Prison Service criticised for €97m contracts


PUBLIC ACCOUNTS COMMITTEE:THE IRISH Prison Service has been criticised in a report from the Dáil’s Public Accounts Committee for awarding contracts worth €97 million on the basis of an initial tender of €2.37 million.

The committee study found some Government agencies were failing to adhere to procurement guidelines, meaning that €69 million worth of goods and services were awarded by means of non-competitive tendering in 2009.

The report claimed the service “continues to be the worst offender”, saying it awarded 154 contracts to the value of €22 million last year. Public Accounts Committee chairman Bernard Allen, Fine Gael TD for Cork North Central, said between 2004 and 2007, two companies got contracts that should have been put out to separate tender.

“The finding of the committee is that the Irish Prison Service was in breach of EU guidelines,” Mr Allen said. “Giving contracts worth €97 million on the basis of an initial tender of €2.37million is no way to do business.

“While we note the arguments made by the Irish Prison Service and we note that their procedures have changed since 2007, we do not accept the validity of their arguments or that they could not have done things differently.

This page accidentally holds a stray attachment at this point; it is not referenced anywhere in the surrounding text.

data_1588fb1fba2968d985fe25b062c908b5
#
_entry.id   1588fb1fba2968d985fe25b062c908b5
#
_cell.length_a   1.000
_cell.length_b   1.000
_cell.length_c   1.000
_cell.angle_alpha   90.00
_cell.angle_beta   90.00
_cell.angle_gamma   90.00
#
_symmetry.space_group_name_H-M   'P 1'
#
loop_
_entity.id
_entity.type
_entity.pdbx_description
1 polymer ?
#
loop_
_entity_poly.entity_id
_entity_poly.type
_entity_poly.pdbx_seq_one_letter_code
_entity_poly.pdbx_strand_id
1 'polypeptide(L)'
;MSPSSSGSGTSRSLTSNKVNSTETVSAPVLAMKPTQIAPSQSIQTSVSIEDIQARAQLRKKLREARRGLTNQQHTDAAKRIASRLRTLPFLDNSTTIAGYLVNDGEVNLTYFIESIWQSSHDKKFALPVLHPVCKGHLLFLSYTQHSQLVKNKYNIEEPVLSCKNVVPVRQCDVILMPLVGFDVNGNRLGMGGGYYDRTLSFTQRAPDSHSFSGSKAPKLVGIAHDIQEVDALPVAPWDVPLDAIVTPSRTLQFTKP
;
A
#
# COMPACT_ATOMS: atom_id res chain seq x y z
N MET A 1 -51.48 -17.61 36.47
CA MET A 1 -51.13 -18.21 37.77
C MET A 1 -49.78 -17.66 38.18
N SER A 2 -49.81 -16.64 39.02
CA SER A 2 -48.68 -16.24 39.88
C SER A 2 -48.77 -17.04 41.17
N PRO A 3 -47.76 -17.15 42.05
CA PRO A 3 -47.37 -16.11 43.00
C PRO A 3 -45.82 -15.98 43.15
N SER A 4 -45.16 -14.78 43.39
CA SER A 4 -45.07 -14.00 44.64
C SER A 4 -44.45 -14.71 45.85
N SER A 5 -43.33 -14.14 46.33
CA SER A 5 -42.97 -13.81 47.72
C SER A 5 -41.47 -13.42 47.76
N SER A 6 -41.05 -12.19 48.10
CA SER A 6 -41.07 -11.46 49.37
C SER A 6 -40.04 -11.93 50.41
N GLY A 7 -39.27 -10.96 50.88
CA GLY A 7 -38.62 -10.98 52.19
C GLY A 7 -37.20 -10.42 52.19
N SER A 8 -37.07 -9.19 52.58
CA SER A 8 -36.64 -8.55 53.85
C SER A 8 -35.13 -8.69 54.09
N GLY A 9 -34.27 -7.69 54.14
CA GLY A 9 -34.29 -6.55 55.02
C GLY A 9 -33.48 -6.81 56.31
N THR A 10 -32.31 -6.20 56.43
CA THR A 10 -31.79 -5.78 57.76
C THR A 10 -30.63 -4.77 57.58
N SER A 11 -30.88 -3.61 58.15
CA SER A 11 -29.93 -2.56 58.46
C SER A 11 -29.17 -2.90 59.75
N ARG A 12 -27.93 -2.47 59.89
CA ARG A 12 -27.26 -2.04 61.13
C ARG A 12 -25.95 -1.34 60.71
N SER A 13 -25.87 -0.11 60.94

“I think they were badly advised and should have gone to the Attorney General before they entered this series of contracts that eventually came to €97 million.”

Committee member Darragh O’Brien, Fianna Fáil TD for Dublin North, said the report was “about more than the prison service”.

The area of procurement had not traditionally been seen as important and “in many instances the public service was seen as a soft touch for the private service”.

The Department of Finance was also criticised.

Mr Allen said: “As a committee we find the department quite frustrating at times. While it draws up guidelines, it does nothing to ensure they are enforced and while it has concerns where there are breaches, it does little or nothing to follow up on these.”

He said the department needed to “become far more assertive”.

The report recommends that every department be required to clearly outline the amount of goods and services it has procured without a competition.

The newly established National Procurement Service should, before March 31st of each year, report to the Comptroller and Auditor General and the Department of Finance on all draw-down contracts established for public authorities, it says.

Only in extreme circumstances should contracts be tendered for without competition, the Public Accounts Committee notes, and supportive documentation should be provided to verify the necessity.